Archive for the ‘Neighbors’ Category

Service of “Can I Do Anything For You?”

Monday, January 29th, 2024

When my friend suggested the idea for this post so many other examples popped into my head.

She texted, “‘Can I do anything for you?’ coming from friends seems to be a throwaway comment when someone is sick or recovering from surgery–empty words when they do nothing if there is not anything you need immediately.”

Such friends, especially neighbors, remind me of a guest firmly planted in his/her chair at the dinner table who asks, “Need any help?” and doesn’t budge to clear so much as a matchstick. [I know: Some don’t want help. I’m not talking about them.]

My friend recalled being extremely ill when she was young with an infant at home and too shy, when posed that question, to ask for help which, she thinks, is why she’s especially sensitive when temporarily disabled these days. She told an able-bodied dog walking neighbor in her apartment building who joined the “can I do anything?” chorus that she craved a cupcake from a bakery down the street, as a test. She really didn’t need one.

She wrote: “I don’t mean to sound like I am keeping score but like you I am always thinking about what I can do for others -not expecting something in return. But why ask that question if you don’t really mean it? The locals also stopped even checking in!”

I know what she means. When my broken foot was at first ensconced in a boot, I wasn’t supposed to walk more than three blocks and I exceeded that restriction just to get to the office. So once there, I didn’t move much. The only person who ever asked if I needed anything when she’d head out for lunch or to run an errand was a young temp assistant. Were my office neighbors afraid I’d stiff them the cost of a soda or sandwich or were they simply oblivious?

Not all neighbors are passive, insensitive, or unconscious. This happened to the parents of another friend. They had recently moved to an apartment in Florida from their home in upstate New York when her dad became terminally ill. A neighbor would ring her bell on the way to a grocery store asking for her list. And they knew the schedule she followed to rotate her husband’s position in bed so he wouldn’t get bedsores. She was petite and needed help. One of the neighbors was at her door several times every day, on the dot, without being asked.

Why do we utter “can I do anything for you?” the way we say, “how are you?” without listening to the answer or planning to address the response with action?

Service of Money & Its Impact On Relationships with a Relative, Friend and Neighbor

Monday, April 24th, 2023

Image by Louise Dav from Pixabay 

Money was at the root of three of four questions that Philip Galanes answered in “Social Q’s” in The New York Times last week. Each involved people who were unrealistic about other people’s circumstances. One paid the price and two were tone deaf about others’ financial challenges.

  • A mother wanted advice about what to do. Her daughter had $100,000 in college loans that ma had co-signed. Meanwhile the mother was divorced and wanted to buy a house so she expected the kid to take over the loan. The daughter, a fine arts major making $18/hour at a restaurant, refused to take responsibility.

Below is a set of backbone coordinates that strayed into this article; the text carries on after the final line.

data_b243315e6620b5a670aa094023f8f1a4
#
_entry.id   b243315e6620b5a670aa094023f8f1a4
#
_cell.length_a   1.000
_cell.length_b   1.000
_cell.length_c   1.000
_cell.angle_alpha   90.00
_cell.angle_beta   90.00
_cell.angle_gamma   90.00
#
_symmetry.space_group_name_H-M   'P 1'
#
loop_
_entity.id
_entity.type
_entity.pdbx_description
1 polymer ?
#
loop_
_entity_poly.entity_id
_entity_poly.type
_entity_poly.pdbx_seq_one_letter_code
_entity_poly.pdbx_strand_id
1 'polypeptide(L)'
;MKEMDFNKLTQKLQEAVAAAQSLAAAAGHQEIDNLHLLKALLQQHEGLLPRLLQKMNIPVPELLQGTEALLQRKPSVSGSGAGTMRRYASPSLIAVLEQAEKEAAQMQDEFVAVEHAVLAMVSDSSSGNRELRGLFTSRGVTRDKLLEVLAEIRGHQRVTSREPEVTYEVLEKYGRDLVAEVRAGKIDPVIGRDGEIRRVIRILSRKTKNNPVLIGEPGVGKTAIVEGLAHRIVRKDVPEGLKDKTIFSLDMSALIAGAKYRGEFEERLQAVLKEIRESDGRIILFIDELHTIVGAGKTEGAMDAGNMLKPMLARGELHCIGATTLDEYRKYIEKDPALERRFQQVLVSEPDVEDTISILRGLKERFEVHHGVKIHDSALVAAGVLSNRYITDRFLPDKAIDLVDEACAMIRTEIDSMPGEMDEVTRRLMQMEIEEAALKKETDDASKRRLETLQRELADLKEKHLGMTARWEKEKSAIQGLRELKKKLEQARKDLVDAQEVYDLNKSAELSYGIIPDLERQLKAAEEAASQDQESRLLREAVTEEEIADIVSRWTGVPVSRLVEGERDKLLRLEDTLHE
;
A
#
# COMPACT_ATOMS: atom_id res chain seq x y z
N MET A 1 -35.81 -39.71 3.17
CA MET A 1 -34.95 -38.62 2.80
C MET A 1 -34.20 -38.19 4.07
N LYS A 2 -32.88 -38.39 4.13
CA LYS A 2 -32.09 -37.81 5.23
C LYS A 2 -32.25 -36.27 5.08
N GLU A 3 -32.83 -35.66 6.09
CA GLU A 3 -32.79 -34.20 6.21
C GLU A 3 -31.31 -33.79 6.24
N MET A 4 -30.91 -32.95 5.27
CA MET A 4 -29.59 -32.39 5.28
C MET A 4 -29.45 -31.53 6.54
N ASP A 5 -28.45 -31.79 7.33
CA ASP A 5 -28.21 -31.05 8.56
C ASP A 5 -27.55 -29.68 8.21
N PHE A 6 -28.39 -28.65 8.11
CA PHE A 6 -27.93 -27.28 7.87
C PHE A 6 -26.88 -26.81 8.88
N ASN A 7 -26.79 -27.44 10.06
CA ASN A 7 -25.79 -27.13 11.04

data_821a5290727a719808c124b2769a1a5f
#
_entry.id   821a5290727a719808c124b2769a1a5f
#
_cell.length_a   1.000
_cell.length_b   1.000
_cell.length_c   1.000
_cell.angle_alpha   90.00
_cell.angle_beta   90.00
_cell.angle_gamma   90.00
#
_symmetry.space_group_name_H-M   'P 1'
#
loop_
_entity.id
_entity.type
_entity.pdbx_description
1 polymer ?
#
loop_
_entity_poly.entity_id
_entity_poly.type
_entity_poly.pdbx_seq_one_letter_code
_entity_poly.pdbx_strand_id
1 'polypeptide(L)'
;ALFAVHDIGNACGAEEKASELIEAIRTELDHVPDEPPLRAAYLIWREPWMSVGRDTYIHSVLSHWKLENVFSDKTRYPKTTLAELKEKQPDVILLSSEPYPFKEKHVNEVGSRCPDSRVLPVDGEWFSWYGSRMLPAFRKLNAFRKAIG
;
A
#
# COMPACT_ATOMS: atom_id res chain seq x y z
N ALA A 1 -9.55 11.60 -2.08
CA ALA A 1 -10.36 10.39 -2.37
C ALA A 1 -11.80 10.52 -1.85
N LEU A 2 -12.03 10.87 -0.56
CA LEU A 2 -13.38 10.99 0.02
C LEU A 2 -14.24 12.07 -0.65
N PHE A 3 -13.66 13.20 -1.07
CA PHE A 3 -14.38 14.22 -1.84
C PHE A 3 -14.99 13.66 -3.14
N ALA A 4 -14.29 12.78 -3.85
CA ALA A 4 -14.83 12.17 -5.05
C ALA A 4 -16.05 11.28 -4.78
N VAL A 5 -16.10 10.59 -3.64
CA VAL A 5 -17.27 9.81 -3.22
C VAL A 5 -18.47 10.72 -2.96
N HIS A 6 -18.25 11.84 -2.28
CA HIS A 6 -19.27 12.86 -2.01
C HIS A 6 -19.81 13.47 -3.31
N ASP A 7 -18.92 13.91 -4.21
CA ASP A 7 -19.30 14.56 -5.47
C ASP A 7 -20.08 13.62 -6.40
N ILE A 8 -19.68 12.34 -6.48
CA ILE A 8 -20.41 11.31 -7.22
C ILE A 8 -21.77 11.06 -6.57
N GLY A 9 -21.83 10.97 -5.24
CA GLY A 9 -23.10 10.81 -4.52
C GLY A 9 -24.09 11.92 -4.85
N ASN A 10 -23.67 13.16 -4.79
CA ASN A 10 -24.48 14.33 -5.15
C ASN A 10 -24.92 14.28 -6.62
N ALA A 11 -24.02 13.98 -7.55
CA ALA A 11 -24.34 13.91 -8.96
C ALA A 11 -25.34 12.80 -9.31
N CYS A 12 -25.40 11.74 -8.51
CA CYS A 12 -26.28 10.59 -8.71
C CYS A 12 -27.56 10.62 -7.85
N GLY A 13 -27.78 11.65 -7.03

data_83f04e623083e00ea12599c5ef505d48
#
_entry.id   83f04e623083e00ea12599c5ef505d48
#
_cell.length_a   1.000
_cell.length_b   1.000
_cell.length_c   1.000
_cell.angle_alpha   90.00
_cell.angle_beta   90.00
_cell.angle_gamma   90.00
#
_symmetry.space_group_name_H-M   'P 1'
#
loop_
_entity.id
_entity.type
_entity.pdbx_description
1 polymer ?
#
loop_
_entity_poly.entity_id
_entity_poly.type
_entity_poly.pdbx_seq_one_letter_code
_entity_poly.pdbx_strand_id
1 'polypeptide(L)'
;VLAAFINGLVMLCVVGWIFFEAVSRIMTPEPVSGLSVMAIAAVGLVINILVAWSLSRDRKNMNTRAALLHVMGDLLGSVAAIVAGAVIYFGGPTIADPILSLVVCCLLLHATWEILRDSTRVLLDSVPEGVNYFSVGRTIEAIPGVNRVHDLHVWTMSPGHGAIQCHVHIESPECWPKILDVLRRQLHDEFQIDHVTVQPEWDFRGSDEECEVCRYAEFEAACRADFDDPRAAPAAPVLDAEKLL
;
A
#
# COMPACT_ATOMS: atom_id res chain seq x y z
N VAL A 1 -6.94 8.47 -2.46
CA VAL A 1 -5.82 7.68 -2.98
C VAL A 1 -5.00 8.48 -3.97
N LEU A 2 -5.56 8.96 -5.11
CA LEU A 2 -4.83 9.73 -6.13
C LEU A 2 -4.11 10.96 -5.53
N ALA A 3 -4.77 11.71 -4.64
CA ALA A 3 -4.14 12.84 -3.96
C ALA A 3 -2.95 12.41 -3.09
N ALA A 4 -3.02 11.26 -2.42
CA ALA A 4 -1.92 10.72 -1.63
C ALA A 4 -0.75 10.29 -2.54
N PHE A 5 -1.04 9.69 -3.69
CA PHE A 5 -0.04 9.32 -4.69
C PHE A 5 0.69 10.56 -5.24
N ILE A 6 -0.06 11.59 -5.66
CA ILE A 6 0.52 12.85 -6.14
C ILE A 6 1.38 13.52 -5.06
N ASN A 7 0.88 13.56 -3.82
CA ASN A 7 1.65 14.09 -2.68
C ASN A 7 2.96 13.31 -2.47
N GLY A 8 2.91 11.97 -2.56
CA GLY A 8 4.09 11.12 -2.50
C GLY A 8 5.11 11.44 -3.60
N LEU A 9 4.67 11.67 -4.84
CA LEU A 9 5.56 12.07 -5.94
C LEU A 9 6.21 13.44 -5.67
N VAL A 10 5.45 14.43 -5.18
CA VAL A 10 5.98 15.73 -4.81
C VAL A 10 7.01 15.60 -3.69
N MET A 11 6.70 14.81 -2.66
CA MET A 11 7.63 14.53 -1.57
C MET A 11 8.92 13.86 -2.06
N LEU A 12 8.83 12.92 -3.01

• Another was a woman who paid a $400/year theater subscription because her friend was experiencing hard times. As the woman’s husband had found a job the writer wanted to know if she should now ask for half the cost of the subscription.
  • The last was from a person whose neighbor’s home badly needed painting. Painters refreshed three sides of the peeling house. They then stopped, packed up and left. The wall facing the writer remained an eyesore.

I suggest that all three writers reaped what they had planted. Of the mother Galanes asked, did she really think that a fine arts major was going to be able to pay off $100,000? He also wondered why the father hadn’t shared the financial burden. I agree with the Times columnist.

He told the second woman that just because her friend’s husband was now employed didn’t mean that she didn’t continue to have financial challenges and if the money didn’t mean that much to her and she enjoyed her friend’s company at the shows, to pay and not mention the imbalance. I suspect that when she can, the friend will pay her half.

Seems that the people who own a second home that they fully remodeled in a beach community with modest houses none of which had such a do over didn’t look around them. Clearly their neighbors didn’t have similar deep pockets. She wrote Galanes: “When my husband asked our neighbor when she planned to finish the job, she said she ran out of money. Am I wrong to be annoyed? It can’t cost that much to paint one side of a house.” I say kudos to the neighbors who didn’t spend more money than they have. And I bet the whiner thought she was getting a bargain where she bought her house. So much for that.

Do you have examples of people who have issues or misunderstandings with others over money?

Image by David Mark from Pixabay 

Service of a Happy Ending: Coogan’s Stays Open in Washington Heights

Thursday, January 18th, 2018

I’m a sucker for happy endings and a recent one that hit the spot is about a 33 year old Washington Heights, NY restaurant/bar, Coogan’s, that was being forced to close when its lease ran out in spring because of a $40,000 rent increase–to $60,000/month–according to

In two days Coogan’s gathered 18,000 signatures on a petition to save the Broadway and 169th Street hangout. Under pressure the landlord, New York Presbyterian Hospital, agreed to lower the rent increase and the owners, Peter Walsh, Dave Hunt and Tess McDade, are staying put.